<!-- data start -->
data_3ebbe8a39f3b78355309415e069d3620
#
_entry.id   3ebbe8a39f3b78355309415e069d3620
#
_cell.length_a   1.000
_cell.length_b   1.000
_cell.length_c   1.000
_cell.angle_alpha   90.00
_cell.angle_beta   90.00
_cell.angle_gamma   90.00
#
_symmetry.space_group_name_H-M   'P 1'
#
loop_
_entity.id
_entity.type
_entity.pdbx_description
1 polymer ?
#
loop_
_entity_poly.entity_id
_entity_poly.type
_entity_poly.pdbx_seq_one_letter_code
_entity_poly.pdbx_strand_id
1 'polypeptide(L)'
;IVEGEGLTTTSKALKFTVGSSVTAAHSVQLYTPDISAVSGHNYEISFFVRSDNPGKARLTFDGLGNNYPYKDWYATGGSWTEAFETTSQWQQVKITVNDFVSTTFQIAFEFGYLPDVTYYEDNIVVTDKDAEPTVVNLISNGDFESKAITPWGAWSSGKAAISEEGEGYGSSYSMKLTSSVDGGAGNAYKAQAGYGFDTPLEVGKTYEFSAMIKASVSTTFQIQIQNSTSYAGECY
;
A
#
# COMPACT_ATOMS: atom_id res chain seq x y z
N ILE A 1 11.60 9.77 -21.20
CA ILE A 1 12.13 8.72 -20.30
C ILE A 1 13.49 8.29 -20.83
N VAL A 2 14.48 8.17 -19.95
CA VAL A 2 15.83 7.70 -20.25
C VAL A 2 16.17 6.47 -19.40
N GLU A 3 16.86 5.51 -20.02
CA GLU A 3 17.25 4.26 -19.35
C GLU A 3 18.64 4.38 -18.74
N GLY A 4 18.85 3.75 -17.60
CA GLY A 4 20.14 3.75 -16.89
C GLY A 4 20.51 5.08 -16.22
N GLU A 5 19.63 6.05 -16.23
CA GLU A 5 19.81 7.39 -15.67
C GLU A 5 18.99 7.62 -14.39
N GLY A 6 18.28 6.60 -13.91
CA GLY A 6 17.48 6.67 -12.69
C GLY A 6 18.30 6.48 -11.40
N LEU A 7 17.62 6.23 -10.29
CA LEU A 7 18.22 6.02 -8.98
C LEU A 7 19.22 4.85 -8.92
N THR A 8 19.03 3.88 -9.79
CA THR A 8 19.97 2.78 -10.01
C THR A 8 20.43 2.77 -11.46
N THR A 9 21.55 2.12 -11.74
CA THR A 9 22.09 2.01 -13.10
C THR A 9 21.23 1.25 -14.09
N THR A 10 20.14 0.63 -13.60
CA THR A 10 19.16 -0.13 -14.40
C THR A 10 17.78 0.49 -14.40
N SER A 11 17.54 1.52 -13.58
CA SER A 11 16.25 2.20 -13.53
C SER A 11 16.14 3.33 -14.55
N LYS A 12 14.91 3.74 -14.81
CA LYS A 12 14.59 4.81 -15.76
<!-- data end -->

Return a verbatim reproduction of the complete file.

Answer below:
data_3ebbe8a39f3b78355309415e069d3620
#
_entry.id   3ebbe8a39f3b78355309415e069d3620
#
_cell.length_a   1.000
_cell.length_b   1.000
_cell.length_c   1.000
_cell.angle_alpha   90.00
_cell.angle_beta   90.00
_cell.angle_gamma   90.00
#
_symmetry.space_group_name_H-M   'P 1'
#
loop_
_entity.id
_entity.type
_entity.pdbx_description
1 polymer ?
#
loop_
_entity_poly.entity_id
_entity_poly.type
_entity_poly.pdbx_seq_one_letter_code
_entity_poly.pdbx_strand_id
1 'polypeptide(L)'
;IVEGEGLTTTSKALKFTVGSSVTAAHSVQLYTPDISAVSGHNYEISFFVRSDNPGKARLTFDGLGNNYPYKDWYATGGSWTEAFETTSQWQQVKITVNDFVSTTFQIAFEFGYLPDVTYYEDNIVVTDKDAEPTVVNLISNGDFESKAITPWGAWSSGKAAISEEGEGYGSSYSMKLTSSVDGGAGNAYKAQAGYGFDTPLEVGKTYEFSAMIKASVSTTFQIQIQNSTSYAGECY
;
A
#
# COMPACT_ATOMS: atom_id res chain seq x y z
N ILE A 1 11.60 9.77 -21.20
CA ILE A 1 12.13 8.72 -20.30
C ILE A 1 13.49 8.29 -20.83
N VAL A 2 14.48 8.17 -19.95
CA VAL A 2 15.83 7.70 -20.25
C VAL A 2 16.17 6.47 -19.40
N GLU A 3 16.86 5.51 -20.02
CA GLU A 3 17.25 4.26 -19.35
C GLU A 3 18.64 4.38 -18.74
N GLY A 4 18.85 3.75 -17.60
CA GLY A 4 20.14 3.75 -16.89
C GLY A 4 20.51 5.08 -16.22
N GLU A 5 19.63 6.05 -16.23
CA GLU A 5 19.81 7.39 -15.67
C GLU A 5 18.99 7.62 -14.39
N GLY A 6 18.28 6.60 -13.91
CA GLY A 6 17.48 6.67 -12.69
C GLY A 6 18.30 6.48 -11.40
N LEU A 7 17.62 6.23 -10.29
CA LEU A 7 18.22 6.02 -8.98
C LEU A 7 19.22 4.85 -8.92
N THR A 8 19.03 3.88 -9.79
CA THR A 8 19.97 2.78 -10.01
C THR A 8 20.43 2.77 -11.46
N THR A 9 21.55 2.12 -11.74
CA THR A 9 22.09 2.01 -13.10
C THR A 9 21.23 1.25 -14.09
N THR A 10 20.14 0.63 -13.60
CA THR A 10 19.16 -0.13 -14.40
C THR A 10 17.78 0.49 -14.40
N SER A 11 17.54 1.52 -13.58
CA SER A 11 16.25 2.20 -13.53
C SER A 11 16.14 3.33 -14.55
N LYS A 12 14.91 3.74 -14.81
CA LYS A 12 14.59 4.81 -15.76